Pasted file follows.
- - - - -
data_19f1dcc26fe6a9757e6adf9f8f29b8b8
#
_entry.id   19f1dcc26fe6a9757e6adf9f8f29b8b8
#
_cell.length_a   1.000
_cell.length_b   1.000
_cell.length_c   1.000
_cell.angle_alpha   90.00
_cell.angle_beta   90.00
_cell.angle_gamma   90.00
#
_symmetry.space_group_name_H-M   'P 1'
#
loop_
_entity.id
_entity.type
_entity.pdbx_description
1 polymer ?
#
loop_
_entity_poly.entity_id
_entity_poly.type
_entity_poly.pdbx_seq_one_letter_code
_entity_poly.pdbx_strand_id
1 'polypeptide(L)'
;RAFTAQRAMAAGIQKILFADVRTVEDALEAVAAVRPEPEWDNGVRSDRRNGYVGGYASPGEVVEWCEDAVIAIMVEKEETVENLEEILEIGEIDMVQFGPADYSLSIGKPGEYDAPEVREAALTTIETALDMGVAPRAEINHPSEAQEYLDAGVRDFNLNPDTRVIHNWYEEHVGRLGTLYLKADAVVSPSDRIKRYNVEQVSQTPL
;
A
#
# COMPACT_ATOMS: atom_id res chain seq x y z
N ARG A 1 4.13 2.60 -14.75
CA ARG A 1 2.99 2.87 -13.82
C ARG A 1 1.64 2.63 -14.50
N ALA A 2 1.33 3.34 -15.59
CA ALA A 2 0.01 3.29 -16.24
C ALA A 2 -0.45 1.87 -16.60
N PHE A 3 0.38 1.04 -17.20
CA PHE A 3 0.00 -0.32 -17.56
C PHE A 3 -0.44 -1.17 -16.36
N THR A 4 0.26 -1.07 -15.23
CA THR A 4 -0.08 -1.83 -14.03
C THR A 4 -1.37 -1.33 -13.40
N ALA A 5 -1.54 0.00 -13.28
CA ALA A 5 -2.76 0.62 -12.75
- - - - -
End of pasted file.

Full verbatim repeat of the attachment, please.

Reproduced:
data_19f1dcc26fe6a9757e6adf9f8f29b8b8
#
_entry.id   19f1dcc26fe6a9757e6adf9f8f29b8b8
#
_cell.length_a   1.000
_cell.length_b   1.000
_cell.length_c   1.000
_cell.angle_alpha   90.00
_cell.angle_beta   90.00
_cell.angle_gamma   90.00
#
_symmetry.space_group_name_H-M   'P 1'
#
loop_
_entity.id
_entity.type
_entity.pdbx_description
1 polymer ?
#
loop_
_entity_poly.entity_id
_entity_poly.type
_entity_poly.pdbx_seq_one_letter_code
_entity_poly.pdbx_strand_id
1 'polypeptide(L)'
;RAFTAQRAMAAGIQKILFADVRTVEDALEAVAAVRPEPEWDNGVRSDRRNGYVGGYASPGEVVEWCEDAVIAIMVEKEETVENLEEILEIGEIDMVQFGPADYSLSIGKPGEYDAPEVREAALTTIETALDMGVAPRAEINHPSEAQEYLDAGVRDFNLNPDTRVIHNWYEEHVGRLGTLYLKADAVVSPSDRIKRYNVEQVSQTPL
;
A
#
# COMPACT_ATOMS: atom_id res chain seq x y z
N ARG A 1 4.13 2.60 -14.75
CA ARG A 1 2.99 2.87 -13.82
C ARG A 1 1.64 2.63 -14.50
N ALA A 2 1.33 3.34 -15.59
CA ALA A 2 0.01 3.29 -16.24
C ALA A 2 -0.45 1.87 -16.60
N PHE A 3 0.38 1.04 -17.20
CA PHE A 3 0.00 -0.32 -17.56
C PHE A 3 -0.44 -1.17 -16.36
N THR A 4 0.26 -1.07 -15.23
CA THR A 4 -0.08 -1.83 -14.03
C THR A 4 -1.37 -1.33 -13.40
N ALA A 5 -1.54 0.00 -13.28
CA ALA A 5 -2.76 0.62 -12.75